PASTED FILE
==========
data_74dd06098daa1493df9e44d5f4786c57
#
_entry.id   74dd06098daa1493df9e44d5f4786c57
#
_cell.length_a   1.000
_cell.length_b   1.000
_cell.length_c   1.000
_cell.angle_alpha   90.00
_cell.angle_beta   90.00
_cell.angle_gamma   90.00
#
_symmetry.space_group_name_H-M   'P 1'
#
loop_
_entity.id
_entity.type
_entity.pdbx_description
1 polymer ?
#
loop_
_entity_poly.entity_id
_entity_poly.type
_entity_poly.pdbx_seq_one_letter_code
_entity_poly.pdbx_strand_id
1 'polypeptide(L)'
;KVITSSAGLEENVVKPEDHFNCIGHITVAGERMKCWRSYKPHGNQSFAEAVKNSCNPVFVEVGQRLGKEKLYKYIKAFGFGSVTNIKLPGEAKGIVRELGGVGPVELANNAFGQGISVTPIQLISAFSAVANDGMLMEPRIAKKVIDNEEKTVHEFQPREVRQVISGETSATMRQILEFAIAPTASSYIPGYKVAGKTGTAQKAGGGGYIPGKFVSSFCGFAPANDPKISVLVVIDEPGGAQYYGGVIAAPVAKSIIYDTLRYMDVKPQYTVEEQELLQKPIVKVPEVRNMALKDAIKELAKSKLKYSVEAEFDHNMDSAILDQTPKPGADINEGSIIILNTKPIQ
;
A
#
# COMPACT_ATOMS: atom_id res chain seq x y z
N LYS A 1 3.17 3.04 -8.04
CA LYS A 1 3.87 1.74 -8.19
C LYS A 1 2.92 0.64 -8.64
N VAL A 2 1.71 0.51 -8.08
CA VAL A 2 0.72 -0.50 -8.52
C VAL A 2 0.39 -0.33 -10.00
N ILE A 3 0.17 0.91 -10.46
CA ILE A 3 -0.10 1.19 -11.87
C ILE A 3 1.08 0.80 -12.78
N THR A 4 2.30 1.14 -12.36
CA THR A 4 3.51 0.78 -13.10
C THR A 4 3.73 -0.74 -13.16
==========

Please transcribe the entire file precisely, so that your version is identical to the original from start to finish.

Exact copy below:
data_74dd06098daa1493df9e44d5f4786c57
#
_entry.id   74dd06098daa1493df9e44d5f4786c57
#
_cell.length_a   1.000
_cell.length_b   1.000
_cell.length_c   1.000
_cell.angle_alpha   90.00
_cell.angle_beta   90.00
_cell.angle_gamma   90.00
#
_symmetry.space_group_name_H-M   'P 1'
#
loop_
_entity.id
_entity.type
_entity.pdbx_description
1 polymer ?
#
loop_
_entity_poly.entity_id
_entity_poly.type
_entity_poly.pdbx_seq_one_letter_code
_entity_poly.pdbx_strand_id
1 'polypeptide(L)'
;KVITSSAGLEENVVKPEDHFNCIGHITVAGERMKCWRSYKPHGNQSFAEAVKNSCNPVFVEVGQRLGKEKLYKYIKAFGFGSVTNIKLPGEAKGIVRELGGVGPVELANNAFGQGISVTPIQLISAFSAVANDGMLMEPRIAKKVIDNEEKTVHEFQPREVRQVISGETSATMRQILEFAIAPTASSYIPGYKVAGKTGTAQKAGGGGYIPGKFVSSFCGFAPANDPKISVLVVIDEPGGAQYYGGVIAAPVAKSIIYDTLRYMDVKPQYTVEEQELLQKPIVKVPEVRNMALKDAIKELAKSKLKYSVEAEFDHNMDSAILDQTPKPGADINEGSIIILNTKPIQ
;
A
#
# COMPACT_ATOMS: atom_id res chain seq x y z
N LYS A 1 3.17 3.04 -8.04
CA LYS A 1 3.87 1.74 -8.19
C LYS A 1 2.92 0.64 -8.64
N VAL A 2 1.71 0.51 -8.08
CA VAL A 2 0.72 -0.50 -8.52
C VAL A 2 0.39 -0.33 -10.00
N ILE A 3 0.17 0.91 -10.46
CA ILE A 3 -0.10 1.19 -11.87
C ILE A 3 1.08 0.80 -12.78
N THR A 4 2.30 1.14 -12.36
CA THR A 4 3.51 0.78 -13.10
C THR A 4 3.73 -0.74 -13.16